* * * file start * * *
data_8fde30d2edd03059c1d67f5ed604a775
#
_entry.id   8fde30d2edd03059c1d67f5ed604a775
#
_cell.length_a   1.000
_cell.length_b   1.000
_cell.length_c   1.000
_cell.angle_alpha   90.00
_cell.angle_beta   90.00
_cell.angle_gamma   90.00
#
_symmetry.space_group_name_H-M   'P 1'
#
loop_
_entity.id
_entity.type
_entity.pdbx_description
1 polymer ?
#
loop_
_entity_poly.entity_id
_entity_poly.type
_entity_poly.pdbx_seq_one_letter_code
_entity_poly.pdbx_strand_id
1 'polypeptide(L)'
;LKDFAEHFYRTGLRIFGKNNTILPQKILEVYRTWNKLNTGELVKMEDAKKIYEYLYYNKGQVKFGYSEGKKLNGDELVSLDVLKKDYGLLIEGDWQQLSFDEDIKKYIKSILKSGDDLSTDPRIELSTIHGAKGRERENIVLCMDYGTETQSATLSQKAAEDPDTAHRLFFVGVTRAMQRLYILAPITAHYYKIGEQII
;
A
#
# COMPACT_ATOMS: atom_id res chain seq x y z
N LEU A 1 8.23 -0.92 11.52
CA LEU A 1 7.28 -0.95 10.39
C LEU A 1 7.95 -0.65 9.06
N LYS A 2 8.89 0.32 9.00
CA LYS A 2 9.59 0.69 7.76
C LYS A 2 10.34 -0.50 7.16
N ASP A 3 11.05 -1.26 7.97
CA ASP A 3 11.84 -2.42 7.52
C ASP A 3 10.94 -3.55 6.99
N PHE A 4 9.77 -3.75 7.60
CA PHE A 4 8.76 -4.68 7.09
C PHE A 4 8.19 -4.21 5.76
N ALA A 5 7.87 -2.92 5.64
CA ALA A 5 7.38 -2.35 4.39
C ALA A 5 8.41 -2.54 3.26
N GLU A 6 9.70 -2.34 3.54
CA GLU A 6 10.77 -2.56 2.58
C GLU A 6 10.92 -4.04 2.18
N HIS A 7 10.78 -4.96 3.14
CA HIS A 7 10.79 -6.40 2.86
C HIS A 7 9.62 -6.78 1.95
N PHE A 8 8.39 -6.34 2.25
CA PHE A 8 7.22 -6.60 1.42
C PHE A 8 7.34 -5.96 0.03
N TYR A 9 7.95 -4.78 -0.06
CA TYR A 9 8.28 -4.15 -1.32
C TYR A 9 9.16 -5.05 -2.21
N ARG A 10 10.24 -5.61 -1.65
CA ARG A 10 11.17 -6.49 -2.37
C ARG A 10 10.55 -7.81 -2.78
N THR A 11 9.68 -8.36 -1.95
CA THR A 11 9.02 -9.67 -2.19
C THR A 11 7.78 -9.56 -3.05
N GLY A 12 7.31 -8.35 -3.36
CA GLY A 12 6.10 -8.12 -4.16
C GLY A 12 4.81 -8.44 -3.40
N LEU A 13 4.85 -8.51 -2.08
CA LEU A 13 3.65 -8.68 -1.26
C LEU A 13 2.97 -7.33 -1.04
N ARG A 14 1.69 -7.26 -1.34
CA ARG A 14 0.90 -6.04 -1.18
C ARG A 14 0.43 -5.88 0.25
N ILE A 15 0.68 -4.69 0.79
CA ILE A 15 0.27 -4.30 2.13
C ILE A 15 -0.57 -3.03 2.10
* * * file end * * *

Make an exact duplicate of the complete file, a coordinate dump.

data_8fde30d2edd03059c1d67f5ed604a775
#
_entry.id   8fde30d2edd03059c1d67f5ed604a775
#
_cell.length_a   1.000
_cell.length_b   1.000
_cell.length_c   1.000
_cell.angle_alpha   90.00
_cell.angle_beta   90.00
_cell.angle_gamma   90.00
#
_symmetry.space_group_name_H-M   'P 1'
#
loop_
_entity.id
_entity.type
_entity.pdbx_description
1 polymer ?
#
loop_
_entity_poly.entity_id
_entity_poly.type
_entity_poly.pdbx_seq_one_letter_code
_entity_poly.pdbx_strand_id
1 'polypeptide(L)'
;LKDFAEHFYRTGLRIFGKNNTILPQKILEVYRTWNKLNTGELVKMEDAKKIYEYLYYNKGQVKFGYSEGKKLNGDELVSLDVLKKDYGLLIEGDWQQLSFDEDIKKYIKSILKSGDDLSTDPRIELSTIHGAKGRERENIVLCMDYGTETQSATLSQKAAEDPDTAHRLFFVGVTRAMQRLYILAPITAHYYKIGEQII
;
A
#
# COMPACT_ATOMS: atom_id res chain seq x y z
N LEU A 1 8.23 -0.92 11.52
CA LEU A 1 7.28 -0.95 10.39
C LEU A 1 7.95 -0.65 9.06
N LYS A 2 8.89 0.32 9.00
CA LYS A 2 9.59 0.69 7.76
C LYS A 2 10.34 -0.50 7.16
N ASP A 3 11.05 -1.26 7.97
CA ASP A 3 11.84 -2.42 7.52
C ASP A 3 10.94 -3.55 6.99
N PHE A 4 9.77 -3.75 7.60
CA PHE A 4 8.76 -4.68 7.09
C PHE A 4 8.19 -4.21 5.76
N ALA A 5 7.87 -2.92 5.64
CA ALA A 5 7.38 -2.35 4.39
C ALA A 5 8.41 -2.54 3.26
N GLU A 6 9.70 -2.34 3.54
CA GLU A 6 10.77 -2.56 2.58
C GLU A 6 10.92 -4.04 2.18
N HIS A 7 10.78 -4.96 3.14
CA HIS A 7 10.79 -6.40 2.86
C HIS A 7 9.62 -6.78 1.95
N PHE A 8 8.39 -6.34 2.25
CA PHE A 8 7.22 -6.60 1.42
C PHE A 8 7.34 -5.96 0.03
N TYR A 9 7.95 -4.78 -0.06
CA TYR A 9 8.28 -4.15 -1.32
C TYR A 9 9.16 -5.05 -2.21
N ARG A 10 10.24 -5.61 -1.65
CA ARG A 10 11.17 -6.49 -2.37
C ARG A 10 10.55 -7.81 -2.78
N THR A 11 9.68 -8.36 -1.95
CA THR A 11 9.02 -9.67 -2.19
C THR A 11 7.78 -9.56 -3.05
N GLY A 12 7.31 -8.35 -3.36
CA GLY A 12 6.10 -8.12 -4.16
C GLY A 12 4.81 -8.44 -3.40
N LEU A 13 4.85 -8.51 -2.08
CA LEU A 13 3.65 -8.68 -1.26
C LEU A 13 2.97 -7.33 -1.04
N ARG A 14 1.69 -7.26 -1.34
CA ARG A 14 0.90 -6.04 -1.18
C ARG A 14 0.43 -5.88 0.25
N ILE A 15 0.68 -4.69 0.79
CA ILE A 15 0.27 -4.30 2.13
C ILE A 15 -0.57 -3.03 2.10